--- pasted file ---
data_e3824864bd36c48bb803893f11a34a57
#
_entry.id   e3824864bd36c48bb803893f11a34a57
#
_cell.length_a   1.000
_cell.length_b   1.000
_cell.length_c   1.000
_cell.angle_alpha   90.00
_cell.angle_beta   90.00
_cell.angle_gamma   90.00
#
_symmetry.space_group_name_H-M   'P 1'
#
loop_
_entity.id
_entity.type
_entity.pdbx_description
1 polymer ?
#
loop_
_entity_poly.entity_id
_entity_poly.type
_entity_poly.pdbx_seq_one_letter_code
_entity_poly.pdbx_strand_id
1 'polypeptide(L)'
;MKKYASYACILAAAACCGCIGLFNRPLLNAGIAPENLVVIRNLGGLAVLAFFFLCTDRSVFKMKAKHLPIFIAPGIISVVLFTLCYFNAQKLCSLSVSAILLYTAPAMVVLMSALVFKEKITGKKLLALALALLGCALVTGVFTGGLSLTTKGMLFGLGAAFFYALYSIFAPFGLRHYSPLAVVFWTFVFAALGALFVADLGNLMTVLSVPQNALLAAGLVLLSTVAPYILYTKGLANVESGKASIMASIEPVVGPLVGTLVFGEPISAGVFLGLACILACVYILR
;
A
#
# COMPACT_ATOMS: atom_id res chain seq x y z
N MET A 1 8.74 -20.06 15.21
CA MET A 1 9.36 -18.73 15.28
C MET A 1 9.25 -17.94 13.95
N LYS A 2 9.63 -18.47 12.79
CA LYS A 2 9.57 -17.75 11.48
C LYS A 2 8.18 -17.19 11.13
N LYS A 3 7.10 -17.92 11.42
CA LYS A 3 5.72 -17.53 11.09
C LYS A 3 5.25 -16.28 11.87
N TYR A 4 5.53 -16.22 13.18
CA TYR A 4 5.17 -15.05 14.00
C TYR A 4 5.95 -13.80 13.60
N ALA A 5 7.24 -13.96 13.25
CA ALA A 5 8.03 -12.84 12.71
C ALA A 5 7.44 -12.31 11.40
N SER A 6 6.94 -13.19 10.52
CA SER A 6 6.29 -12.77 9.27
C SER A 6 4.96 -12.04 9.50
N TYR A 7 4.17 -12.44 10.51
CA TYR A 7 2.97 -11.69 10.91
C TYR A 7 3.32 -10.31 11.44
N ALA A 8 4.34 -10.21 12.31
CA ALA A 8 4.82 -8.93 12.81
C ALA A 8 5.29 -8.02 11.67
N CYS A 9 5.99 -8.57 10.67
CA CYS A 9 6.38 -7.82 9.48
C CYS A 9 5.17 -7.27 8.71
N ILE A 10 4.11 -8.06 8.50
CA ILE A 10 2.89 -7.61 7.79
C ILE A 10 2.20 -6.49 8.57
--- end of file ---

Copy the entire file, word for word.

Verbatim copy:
data_e3824864bd36c48bb803893f11a34a57
#
_entry.id   e3824864bd36c48bb803893f11a34a57
#
_cell.length_a   1.000
_cell.length_b   1.000
_cell.length_c   1.000
_cell.angle_alpha   90.00
_cell.angle_beta   90.00
_cell.angle_gamma   90.00
#
_symmetry.space_group_name_H-M   'P 1'
#
loop_
_entity.id
_entity.type
_entity.pdbx_description
1 polymer ?
#
loop_
_entity_poly.entity_id
_entity_poly.type
_entity_poly.pdbx_seq_one_letter_code
_entity_poly.pdbx_strand_id
1 'polypeptide(L)'
;MKKYASYACILAAAACCGCIGLFNRPLLNAGIAPENLVVIRNLGGLAVLAFFFLCTDRSVFKMKAKHLPIFIAPGIISVVLFTLCYFNAQKLCSLSVSAILLYTAPAMVVLMSALVFKEKITGKKLLALALALLGCALVTGVFTGGLSLTTKGMLFGLGAAFFYALYSIFAPFGLRHYSPLAVVFWTFVFAALGALFVADLGNLMTVLSVPQNALLAAGLVLLSTVAPYILYTKGLANVESGKASIMASIEPVVGPLVGTLVFGEPISAGVFLGLACILACVYILR
;
A
#
# COMPACT_ATOMS: atom_id res chain seq x y z
N MET A 1 8.74 -20.06 15.21
CA MET A 1 9.36 -18.73 15.28
C MET A 1 9.25 -17.94 13.95
N LYS A 2 9.63 -18.47 12.79
CA LYS A 2 9.57 -17.75 11.48
C LYS A 2 8.18 -17.19 11.13
N LYS A 3 7.10 -17.92 11.42
CA LYS A 3 5.72 -17.53 11.09
C LYS A 3 5.25 -16.28 11.87
N TYR A 4 5.53 -16.22 13.18
CA TYR A 4 5.17 -15.05 14.00
C TYR A 4 5.95 -13.80 13.60
N ALA A 5 7.24 -13.96 13.25
CA ALA A 5 8.03 -12.84 12.71
C ALA A 5 7.44 -12.31 11.40
N SER A 6 6.94 -13.19 10.52
CA SER A 6 6.29 -12.77 9.27
C SER A 6 4.96 -12.04 9.50
N TYR A 7 4.17 -12.44 10.51
CA TYR A 7 2.97 -11.69 10.91
C TYR A 7 3.32 -10.31 11.44
N ALA A 8 4.34 -10.21 12.31
CA ALA A 8 4.82 -8.93 12.81
C ALA A 8 5.29 -8.02 11.67
N CYS A 9 5.99 -8.57 10.67
CA CYS A 9 6.38 -7.82 9.48
C CYS A 9 5.17 -7.27 8.71
N ILE A 10 4.11 -8.06 8.50
CA ILE A 10 2.89 -7.61 7.79
C ILE A 10 2.20 -6.49 8.57